For the production of prototypes and products with 3D technology, a computer drawing is necessary. With the help of so-called CAD tools, which make possible a computer drawing, we can quickly and simply find our way to our desired product.
3D modelling or 3D constructing is the creation of products in a virtual environment, having three dimensions – height, width and depth. The result is a digital drawing of the product, and can also be the structure, which we can then analyse and improve upon with incredible accuracy. The starting point is a 2D drawing, which is the basis for a 3D computer outline. Without a digital outline the production of the desired product would be slower, and above all, more expensive. In the case that we have a 3D outline, corrections are possible on the construction or the model.
3D modelling saves time and money
3D modelling allows for testing different ways of producing the same product. A good constructor, who also knows the philosophy of tooling alongside constructing, can reduce the time of production, optimise the product and consequentially, also the production of the tooling, as well as speed up the implementation of the product onto the market.
The saying ‘TIME IS MONEY’ is said for a reason. Because we speed up the production and already in the early phase also the optimisation of the modelling or constructing, we significantly reduce costs.
All information about the product is otherwise already contained within the 3D computer outline, and while we are able to optimise and adjust the data as we go, above all – what can be seen on the screen – we can also print in the first phase. The most optimal data file for 3D printing or the production of a 3D print are .STP (step file) or .STL. This is also the foundation for providing the client with an offer, or for determining price. Without this data, we can only estimate the production of the 3D print or the printed model. For a more exact offer, the two file types are sufficient.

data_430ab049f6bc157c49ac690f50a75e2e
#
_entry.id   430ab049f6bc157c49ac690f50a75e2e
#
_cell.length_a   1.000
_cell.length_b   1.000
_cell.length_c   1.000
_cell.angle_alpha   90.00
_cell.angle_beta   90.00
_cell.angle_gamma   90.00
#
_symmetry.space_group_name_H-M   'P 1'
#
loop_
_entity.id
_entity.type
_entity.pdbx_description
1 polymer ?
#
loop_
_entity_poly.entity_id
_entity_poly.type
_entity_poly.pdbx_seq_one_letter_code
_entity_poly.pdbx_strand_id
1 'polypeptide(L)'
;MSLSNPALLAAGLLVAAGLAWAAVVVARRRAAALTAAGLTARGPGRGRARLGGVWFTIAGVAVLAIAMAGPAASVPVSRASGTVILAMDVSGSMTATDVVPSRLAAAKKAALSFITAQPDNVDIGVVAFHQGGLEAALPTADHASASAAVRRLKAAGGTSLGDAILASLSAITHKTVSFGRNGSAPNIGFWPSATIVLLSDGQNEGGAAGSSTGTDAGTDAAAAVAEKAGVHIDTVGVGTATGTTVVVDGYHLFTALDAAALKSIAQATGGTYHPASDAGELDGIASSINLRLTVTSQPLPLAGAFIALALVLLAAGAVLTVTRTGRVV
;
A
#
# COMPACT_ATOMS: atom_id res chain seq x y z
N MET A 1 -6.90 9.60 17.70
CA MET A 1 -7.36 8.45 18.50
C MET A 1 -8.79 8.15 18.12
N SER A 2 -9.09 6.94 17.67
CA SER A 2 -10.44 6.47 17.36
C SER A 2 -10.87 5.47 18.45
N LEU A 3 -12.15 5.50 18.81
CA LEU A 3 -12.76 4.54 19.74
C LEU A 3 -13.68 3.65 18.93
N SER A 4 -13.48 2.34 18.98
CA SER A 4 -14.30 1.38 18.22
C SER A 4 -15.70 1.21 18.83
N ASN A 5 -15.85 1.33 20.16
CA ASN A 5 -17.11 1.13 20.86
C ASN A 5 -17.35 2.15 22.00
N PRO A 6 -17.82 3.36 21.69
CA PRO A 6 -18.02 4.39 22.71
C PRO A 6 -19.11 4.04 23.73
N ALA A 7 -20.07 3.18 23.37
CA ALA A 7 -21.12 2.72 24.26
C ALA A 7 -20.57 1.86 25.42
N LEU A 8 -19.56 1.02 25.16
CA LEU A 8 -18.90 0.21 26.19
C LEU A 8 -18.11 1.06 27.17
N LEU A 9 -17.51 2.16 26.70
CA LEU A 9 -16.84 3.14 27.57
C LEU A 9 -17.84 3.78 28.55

Not just plans, but also instructions on painting, welding, assembly and much more.
When we make 3D models it is possible, alongside the computer drawing, to also produce component and working procedures which represent a continued basis for the production process. In addition to the above mentioned drawings, plans for welding and painting or instructions for the assembly, use, packaging and the like can also be made.
In designing the product or prototype and using a 3D printer, it is necessary to export the 3D data to the 3D printer, which, in accordance with the data, prints the product very precisely. If the product is made up of more than one part, it is necessary to prepare a data file for every single part. The entire process, from the concept to the 3D printer takes place in the same computer environment, which for the company means saving time and lower production costs.